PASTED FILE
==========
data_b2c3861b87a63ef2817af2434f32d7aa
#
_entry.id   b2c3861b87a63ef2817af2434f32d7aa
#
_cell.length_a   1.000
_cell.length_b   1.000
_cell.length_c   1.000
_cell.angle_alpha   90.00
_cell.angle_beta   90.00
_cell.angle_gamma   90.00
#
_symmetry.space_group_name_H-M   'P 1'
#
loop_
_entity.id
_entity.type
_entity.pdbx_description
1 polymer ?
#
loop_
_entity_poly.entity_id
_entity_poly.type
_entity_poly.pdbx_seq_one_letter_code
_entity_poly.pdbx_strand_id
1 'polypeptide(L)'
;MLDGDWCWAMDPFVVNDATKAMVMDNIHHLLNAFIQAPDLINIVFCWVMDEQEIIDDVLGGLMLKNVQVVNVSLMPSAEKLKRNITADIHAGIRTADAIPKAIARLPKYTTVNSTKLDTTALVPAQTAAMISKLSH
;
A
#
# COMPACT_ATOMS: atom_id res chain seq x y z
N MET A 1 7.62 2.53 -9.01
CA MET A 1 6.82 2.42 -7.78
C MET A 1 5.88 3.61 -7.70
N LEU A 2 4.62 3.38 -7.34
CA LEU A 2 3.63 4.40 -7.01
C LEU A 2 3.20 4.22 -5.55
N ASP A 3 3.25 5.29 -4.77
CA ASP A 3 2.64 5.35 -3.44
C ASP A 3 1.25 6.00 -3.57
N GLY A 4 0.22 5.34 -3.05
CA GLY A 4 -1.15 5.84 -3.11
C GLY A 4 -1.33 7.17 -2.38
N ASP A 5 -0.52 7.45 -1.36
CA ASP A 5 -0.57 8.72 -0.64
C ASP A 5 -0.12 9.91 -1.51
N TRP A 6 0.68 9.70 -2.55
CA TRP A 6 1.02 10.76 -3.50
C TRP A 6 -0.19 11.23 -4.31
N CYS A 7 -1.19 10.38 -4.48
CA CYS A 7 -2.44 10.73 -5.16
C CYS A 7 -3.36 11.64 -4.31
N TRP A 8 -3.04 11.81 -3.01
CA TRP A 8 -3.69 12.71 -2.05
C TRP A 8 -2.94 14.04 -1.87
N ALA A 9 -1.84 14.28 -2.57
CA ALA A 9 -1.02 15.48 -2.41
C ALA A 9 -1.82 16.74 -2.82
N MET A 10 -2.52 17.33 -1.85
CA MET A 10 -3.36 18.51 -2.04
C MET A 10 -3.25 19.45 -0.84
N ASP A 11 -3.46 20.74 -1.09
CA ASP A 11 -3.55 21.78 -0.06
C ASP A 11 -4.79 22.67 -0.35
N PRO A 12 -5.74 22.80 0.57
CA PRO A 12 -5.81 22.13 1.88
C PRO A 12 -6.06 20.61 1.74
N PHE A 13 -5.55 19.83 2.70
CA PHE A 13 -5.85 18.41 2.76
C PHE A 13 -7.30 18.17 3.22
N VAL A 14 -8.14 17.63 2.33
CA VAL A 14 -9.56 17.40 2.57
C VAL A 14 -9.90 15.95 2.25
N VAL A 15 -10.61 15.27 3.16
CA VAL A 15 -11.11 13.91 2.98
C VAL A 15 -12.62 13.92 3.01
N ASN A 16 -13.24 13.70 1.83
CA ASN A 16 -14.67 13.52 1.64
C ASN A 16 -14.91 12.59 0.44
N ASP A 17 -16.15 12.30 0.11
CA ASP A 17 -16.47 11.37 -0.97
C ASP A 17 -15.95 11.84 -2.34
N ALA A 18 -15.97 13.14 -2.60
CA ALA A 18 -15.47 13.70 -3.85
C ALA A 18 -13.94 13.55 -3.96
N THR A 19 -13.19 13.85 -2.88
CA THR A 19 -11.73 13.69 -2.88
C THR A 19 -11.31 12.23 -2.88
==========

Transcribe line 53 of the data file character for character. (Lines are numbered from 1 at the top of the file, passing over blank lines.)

CA TRP A 8 -3.69 12.71 -2.05